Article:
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Of Fathers and Sons

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Videos & Photos

  • US Trailer

Movie Info & Cast

Synopsis

After his Sundance award-winning documentary Return to Homs, Talal Derki returned to his homeland where he gained the trust of a radical Islamist family, sharing their daily life for over two years. His camera focuses mainly on the children, providing an extremely rare insight into what it means to grow up with a father whose only dream is to establish an Islamic Caliphate. Osama (13) and his brother Ayman (12) are in the center of the story. They both love and admire their father and obey his words, but while Osama seems to follow the path of Jihad, Ayman wants to go back to school. The film captures the moment when the children have to let go of their youth and are finally turned into Jihadi fighters. No matter how close the war comes—one thing they have already learned: they must not cry.

Cast

  • Abu Osama
  • Ayman Osama
  • Osama Osama

Did You Know?

Trivia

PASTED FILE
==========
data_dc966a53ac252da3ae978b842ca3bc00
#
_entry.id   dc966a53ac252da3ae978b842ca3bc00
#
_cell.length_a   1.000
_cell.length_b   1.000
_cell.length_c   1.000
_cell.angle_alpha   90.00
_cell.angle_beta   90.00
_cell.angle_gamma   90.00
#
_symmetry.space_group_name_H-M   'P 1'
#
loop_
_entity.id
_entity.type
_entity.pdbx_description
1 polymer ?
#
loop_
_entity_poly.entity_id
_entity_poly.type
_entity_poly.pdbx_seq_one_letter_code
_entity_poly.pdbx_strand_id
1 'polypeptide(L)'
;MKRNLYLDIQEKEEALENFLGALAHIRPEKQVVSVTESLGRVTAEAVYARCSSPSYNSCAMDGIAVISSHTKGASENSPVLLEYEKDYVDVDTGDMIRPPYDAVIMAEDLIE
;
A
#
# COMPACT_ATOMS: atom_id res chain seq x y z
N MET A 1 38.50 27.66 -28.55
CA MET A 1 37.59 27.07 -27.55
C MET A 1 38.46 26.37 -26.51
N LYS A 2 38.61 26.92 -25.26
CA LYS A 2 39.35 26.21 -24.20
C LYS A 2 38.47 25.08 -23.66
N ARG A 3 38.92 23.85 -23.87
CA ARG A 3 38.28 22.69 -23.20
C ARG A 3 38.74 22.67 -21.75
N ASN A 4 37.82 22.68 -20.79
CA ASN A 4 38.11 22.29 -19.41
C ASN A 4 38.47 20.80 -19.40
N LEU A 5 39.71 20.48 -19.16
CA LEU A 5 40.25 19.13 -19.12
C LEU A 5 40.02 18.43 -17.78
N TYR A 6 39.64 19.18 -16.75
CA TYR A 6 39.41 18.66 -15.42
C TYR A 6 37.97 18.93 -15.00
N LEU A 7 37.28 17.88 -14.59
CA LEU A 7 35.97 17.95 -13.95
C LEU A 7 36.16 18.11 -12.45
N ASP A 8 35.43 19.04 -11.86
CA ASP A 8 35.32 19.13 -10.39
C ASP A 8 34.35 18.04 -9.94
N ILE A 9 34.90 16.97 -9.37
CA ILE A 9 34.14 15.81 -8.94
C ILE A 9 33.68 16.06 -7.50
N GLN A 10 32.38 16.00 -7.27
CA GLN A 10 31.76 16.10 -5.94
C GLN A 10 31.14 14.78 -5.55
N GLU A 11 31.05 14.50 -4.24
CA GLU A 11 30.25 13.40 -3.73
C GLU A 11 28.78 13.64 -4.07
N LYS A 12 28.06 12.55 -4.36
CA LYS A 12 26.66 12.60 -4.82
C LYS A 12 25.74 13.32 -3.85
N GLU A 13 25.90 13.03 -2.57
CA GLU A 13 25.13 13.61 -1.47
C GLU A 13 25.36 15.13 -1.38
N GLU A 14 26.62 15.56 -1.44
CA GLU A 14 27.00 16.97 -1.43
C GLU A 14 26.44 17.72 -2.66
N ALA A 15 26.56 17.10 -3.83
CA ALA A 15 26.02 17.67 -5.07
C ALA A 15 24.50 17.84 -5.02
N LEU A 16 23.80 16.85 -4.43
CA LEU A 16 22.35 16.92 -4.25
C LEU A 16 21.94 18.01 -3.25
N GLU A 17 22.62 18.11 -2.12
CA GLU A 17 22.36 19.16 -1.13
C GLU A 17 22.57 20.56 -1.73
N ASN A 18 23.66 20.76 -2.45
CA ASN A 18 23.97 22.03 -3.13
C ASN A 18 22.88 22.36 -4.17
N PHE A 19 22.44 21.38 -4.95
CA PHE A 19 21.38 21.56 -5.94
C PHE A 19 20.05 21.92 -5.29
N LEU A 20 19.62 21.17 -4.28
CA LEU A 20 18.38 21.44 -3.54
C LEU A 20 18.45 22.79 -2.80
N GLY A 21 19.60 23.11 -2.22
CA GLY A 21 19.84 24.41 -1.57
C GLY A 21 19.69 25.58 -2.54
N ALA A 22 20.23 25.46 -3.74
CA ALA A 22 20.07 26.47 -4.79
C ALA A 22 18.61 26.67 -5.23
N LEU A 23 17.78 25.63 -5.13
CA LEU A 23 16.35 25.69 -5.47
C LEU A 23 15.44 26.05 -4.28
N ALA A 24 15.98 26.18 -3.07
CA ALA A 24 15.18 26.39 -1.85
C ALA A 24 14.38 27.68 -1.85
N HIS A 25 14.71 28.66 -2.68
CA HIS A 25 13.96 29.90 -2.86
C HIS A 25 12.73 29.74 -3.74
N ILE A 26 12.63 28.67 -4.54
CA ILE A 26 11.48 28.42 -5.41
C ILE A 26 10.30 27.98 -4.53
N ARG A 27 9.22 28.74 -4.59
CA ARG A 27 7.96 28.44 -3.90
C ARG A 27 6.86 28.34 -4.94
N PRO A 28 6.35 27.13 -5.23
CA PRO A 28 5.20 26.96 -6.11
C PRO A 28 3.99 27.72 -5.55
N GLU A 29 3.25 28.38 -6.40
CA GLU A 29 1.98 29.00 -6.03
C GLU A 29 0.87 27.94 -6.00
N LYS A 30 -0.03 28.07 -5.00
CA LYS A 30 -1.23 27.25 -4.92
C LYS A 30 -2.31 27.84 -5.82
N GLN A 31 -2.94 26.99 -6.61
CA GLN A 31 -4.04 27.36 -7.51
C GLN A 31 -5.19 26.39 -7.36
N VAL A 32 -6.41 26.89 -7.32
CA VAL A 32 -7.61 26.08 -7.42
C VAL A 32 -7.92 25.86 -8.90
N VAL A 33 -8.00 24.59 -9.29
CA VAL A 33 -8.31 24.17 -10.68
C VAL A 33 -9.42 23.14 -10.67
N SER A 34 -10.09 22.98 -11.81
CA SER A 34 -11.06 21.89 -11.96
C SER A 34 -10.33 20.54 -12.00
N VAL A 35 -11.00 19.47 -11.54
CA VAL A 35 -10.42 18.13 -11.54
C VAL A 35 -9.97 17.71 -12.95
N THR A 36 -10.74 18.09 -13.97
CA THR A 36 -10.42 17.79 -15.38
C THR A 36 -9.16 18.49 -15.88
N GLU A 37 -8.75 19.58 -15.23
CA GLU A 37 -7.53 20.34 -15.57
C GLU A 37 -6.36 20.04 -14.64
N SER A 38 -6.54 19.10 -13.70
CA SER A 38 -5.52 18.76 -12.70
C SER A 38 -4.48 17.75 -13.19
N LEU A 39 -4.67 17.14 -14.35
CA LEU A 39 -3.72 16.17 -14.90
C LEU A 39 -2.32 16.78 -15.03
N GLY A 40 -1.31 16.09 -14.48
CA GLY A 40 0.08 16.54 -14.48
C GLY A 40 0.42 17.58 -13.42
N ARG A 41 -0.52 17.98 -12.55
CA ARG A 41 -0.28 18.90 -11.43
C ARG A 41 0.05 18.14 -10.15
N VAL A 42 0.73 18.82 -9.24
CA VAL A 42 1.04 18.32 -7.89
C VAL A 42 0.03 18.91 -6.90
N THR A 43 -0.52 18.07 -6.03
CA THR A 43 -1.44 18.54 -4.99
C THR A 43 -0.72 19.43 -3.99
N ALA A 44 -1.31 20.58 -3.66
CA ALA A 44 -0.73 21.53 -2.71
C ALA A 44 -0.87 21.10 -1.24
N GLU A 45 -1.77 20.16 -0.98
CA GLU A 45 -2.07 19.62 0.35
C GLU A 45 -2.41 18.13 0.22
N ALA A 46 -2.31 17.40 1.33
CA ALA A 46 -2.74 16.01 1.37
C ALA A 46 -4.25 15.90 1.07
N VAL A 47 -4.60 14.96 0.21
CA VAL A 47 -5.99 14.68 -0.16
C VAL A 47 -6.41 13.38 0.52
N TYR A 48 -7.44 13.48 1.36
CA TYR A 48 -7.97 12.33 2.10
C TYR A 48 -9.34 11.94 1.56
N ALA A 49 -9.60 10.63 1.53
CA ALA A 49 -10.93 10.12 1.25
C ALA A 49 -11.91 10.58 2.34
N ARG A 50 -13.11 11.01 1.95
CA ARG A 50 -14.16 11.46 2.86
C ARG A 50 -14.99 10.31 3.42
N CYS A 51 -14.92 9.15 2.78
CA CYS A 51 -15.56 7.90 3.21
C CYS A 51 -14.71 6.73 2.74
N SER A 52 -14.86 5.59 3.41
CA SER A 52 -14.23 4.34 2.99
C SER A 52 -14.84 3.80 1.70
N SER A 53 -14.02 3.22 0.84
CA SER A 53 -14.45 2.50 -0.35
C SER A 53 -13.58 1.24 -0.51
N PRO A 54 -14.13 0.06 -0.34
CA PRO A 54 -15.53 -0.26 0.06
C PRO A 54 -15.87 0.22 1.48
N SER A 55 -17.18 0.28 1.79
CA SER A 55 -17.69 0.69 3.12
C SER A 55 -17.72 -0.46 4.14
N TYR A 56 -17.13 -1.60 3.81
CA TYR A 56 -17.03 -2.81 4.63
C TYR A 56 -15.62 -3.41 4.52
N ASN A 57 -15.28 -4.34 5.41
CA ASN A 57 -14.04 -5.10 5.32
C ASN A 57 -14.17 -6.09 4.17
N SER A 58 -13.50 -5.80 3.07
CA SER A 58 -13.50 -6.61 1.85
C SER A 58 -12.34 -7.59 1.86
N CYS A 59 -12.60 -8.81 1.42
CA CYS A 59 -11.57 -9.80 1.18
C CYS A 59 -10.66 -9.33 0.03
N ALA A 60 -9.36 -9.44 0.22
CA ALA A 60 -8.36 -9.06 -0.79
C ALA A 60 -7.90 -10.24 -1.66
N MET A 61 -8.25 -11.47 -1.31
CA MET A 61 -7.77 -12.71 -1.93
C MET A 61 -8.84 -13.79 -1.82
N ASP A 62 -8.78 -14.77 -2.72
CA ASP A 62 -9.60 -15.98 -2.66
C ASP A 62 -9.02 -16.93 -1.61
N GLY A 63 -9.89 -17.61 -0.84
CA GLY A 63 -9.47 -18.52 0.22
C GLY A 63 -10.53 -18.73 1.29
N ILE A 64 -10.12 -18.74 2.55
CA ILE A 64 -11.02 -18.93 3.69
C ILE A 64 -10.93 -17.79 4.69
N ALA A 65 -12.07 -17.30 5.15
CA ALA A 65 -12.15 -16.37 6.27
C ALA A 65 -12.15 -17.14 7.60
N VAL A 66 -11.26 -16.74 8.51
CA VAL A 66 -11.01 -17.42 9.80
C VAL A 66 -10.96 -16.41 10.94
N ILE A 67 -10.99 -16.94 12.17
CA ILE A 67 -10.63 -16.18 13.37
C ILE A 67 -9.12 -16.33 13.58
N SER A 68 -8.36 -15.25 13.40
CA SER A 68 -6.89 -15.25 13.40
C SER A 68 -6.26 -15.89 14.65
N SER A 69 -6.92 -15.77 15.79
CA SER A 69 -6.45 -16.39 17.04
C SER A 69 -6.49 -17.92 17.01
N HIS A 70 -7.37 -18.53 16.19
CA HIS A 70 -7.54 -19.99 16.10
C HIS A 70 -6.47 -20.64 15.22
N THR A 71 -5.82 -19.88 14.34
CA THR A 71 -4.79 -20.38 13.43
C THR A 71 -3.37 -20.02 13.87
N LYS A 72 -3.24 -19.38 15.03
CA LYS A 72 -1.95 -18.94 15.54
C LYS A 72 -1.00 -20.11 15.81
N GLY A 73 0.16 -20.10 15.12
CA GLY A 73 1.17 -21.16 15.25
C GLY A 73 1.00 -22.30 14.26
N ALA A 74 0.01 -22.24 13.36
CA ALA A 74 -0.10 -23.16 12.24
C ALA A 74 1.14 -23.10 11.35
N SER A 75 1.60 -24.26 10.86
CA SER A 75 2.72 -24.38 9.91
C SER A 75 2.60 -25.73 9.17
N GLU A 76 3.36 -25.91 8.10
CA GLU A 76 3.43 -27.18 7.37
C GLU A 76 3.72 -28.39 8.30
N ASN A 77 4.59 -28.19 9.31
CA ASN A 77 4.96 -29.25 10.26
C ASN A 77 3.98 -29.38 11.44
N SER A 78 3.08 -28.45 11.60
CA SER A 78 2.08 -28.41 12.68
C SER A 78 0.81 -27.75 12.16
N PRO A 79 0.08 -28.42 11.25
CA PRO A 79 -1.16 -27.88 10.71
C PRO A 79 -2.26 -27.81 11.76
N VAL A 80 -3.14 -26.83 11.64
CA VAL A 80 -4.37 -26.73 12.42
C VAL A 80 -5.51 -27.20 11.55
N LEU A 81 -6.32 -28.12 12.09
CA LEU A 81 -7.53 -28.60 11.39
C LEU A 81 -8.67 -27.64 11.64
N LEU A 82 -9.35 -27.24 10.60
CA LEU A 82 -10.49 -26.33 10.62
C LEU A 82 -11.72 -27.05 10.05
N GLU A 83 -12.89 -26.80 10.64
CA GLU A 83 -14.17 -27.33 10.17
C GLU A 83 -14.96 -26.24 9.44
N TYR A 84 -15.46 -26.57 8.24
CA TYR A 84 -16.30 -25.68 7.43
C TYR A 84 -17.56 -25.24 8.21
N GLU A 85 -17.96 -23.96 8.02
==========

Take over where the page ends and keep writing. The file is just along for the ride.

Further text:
• Talal Derki mentioned in an interview that he stayed there about 2 years and half and the effective filming days were 330 days.

Quotes

    • [When I was a child, my father taught me to write down my nightmares to keep them from returning]
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Atom User Reviews

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Metacritic

75
Nov 23, 2018

Watching young men become militarized is one of those gut-churning documentary topics. And yet the main subject of Of Fathers and Sons would argue that this is the only path to freedom and to happiness. The best parts of Talal Derki’s award-winning film not only seek to understand that but to reason with it.

Metacritic review by Brian Tallerico
Brian Tallerico
RogerEbert.com
80
Nov 15, 2018

An admirably audacious feat of documentarian access, Of Fathers and Sons is of obvious topical and anthropological interest as a glimpse into the gradual radicalization of young males and the deep community ties which underpin the process.

Metacritic review by Neil Young
Neil Young
The Hollywood Reporter
75
Nov 4, 2018

The film's verité approach risks humanizing Abu Osama, but we eventually gain a complex understanding of the banality of his evil.

Metacritic review by Derek Smith
Derek Smith
Slant Magazine